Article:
In turbulent times, banks can no longer expect to drive customer behaviour; their competitive edge is now predicated on how well they respond to consumer demand. N Ganapathy Subramaniam of TCS Financial Solutions outlines the new set of rules and opportunities that are signposting the roadmap towards growth.
Institutes at large have tightened their belts in the aftermath of the financial crisis. With the turbulence showing little sign of abating, banks are attempting to resolve a paradox – how best to drive innovation while retaining the necessary frugality?
“At any given point over the last few years, there has been a crisis somewhere in the world,” says N Ganapathy Subramaniam, president of TCS Financial Solutions. “If you look at Europe, you had the sovereign debt crisis, and now there are problems in Greece and Italy. In the US, unemployment is a big issue. And in other parts of the world, there have been natural calamities. But business must go on, and institutions are looking, perhaps for the first time, at achieving growth in line with efficiency.”
Balancing one against the other is no easy task, but it is imperative in today’s unsettled marketplace. A new set of rules and opportunities have emerged, generating new paradigms for growth.
Customers in the driving seat
These rules are largely customer driven. No longer can banks afford to simply create new products and watch their customers fall in line – these days, an institution will sink or swim based on how well it caters to pre-existing demand.
“Banks are catching up in the game with the consumers,” says Subramaniam, “and consumers are not just obeying the rules of the game here, but changing the game itself.”
TCS Financial Solutions, which provides an integrated suite of solutions for financial institutions, TCS BaNCS, is well placed to comment on market trends. A strategic business unit of Tata Consultancy Services, the world leader in software development and deployment, its solutions are designed to enable transformation across the full range of banking services.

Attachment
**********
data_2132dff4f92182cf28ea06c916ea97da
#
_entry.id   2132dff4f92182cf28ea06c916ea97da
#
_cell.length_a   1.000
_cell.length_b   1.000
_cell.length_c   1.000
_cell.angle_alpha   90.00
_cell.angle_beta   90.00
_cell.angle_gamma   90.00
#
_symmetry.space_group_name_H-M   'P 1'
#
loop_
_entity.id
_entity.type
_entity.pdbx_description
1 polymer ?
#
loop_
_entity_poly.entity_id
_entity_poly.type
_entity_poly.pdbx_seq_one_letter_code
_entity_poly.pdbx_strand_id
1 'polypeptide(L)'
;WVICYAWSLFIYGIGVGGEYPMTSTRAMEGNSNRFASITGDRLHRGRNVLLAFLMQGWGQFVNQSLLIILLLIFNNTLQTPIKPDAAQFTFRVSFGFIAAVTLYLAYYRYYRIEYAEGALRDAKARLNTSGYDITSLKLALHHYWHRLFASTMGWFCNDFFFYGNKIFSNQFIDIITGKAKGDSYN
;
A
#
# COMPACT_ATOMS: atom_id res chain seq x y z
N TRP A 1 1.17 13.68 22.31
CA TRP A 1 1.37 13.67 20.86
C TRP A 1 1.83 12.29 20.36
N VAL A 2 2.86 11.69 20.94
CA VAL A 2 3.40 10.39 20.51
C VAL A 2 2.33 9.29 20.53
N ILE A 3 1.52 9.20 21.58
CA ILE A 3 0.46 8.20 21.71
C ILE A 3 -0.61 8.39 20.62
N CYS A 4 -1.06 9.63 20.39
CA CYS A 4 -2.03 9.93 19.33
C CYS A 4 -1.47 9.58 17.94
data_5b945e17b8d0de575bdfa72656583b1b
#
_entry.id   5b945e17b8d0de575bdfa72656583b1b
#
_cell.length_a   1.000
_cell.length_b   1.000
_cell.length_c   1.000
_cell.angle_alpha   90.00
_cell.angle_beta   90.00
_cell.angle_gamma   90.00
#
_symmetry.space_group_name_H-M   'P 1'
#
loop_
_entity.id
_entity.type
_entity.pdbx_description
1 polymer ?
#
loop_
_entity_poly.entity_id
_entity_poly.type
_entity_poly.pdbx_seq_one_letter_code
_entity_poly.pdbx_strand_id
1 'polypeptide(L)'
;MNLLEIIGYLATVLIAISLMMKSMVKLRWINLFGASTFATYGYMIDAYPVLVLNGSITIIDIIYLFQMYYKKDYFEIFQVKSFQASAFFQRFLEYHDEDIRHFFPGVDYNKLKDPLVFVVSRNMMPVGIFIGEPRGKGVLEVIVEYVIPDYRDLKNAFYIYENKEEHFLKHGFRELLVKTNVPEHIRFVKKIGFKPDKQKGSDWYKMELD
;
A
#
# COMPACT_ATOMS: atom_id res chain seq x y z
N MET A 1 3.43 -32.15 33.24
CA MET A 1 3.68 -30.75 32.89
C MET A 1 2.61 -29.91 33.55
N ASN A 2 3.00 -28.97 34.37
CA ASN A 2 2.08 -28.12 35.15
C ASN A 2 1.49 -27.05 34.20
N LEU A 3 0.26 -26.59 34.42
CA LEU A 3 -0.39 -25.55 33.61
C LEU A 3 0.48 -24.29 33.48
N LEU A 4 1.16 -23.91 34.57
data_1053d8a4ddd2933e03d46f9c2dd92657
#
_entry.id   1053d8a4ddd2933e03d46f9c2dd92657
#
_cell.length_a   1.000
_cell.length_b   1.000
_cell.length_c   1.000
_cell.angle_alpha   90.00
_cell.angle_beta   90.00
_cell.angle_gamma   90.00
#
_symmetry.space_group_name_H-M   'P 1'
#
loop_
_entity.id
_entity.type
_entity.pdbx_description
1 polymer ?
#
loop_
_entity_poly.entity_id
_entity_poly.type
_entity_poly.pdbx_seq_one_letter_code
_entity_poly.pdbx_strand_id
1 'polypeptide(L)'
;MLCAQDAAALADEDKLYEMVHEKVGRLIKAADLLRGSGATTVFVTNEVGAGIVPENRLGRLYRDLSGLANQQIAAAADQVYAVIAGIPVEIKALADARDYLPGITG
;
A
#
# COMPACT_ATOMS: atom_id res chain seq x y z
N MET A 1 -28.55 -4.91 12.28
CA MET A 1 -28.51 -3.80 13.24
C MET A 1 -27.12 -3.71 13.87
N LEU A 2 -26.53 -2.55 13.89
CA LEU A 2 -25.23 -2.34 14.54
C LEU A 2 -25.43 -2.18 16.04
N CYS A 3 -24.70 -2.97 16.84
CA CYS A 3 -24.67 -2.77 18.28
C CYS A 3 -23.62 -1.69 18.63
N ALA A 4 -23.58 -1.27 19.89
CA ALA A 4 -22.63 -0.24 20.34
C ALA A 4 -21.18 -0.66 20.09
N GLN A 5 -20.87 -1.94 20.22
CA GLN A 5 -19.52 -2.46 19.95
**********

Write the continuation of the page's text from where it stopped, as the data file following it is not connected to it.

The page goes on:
The TCS BaNCS platform encompasses a wide array of products. Each runs as a scalable service, increasing operational efficiency for the client. With banks, capital market firms and insurance providers within its remit, TCS boasts customers across 80 countries and an impressive overview of the bigger picture.
As Subramaniam points out, one clear manifestation of consumer-driven change is the digital revolution. With touch computing and social media now fixtures of everyday life, the onus is on banks to keep pace with developments in IT.
From the perspective of the tech-savvy customer, mobile banking is a must, facilitating almost all the services typically found in a branch. A few quick taps on an iPad can fulfil the same function as a time-consuming face-to-face interaction.
For the bank, meanwhile, increased digitisation comes as an opportunity to open up new modes of communication, with the big trend being towards channel integration.
“Clearly, people want to use different channels – the branches, the call centres, the ATMs, their mobiles,” says Subramaniam. “But while many banks offer the convenience of different channels, for most of them, consistency of information is still beyond their reach. Most banks expect you to start and finish a transaction the same way, rather than initiating it, say, on the internet, shutting it down and continuing it through a call centre or your branch.”
With channel integration, however, business transactions are simplified and this improvement in customer convenience comes as a marketable asset to the bank.
Of course, while new communication channels have their benefits, they require ever-greater vigilance against fraud. Banks are locked into something of an arms race against fraudsters, who are growing ever more adept at beating firewalls.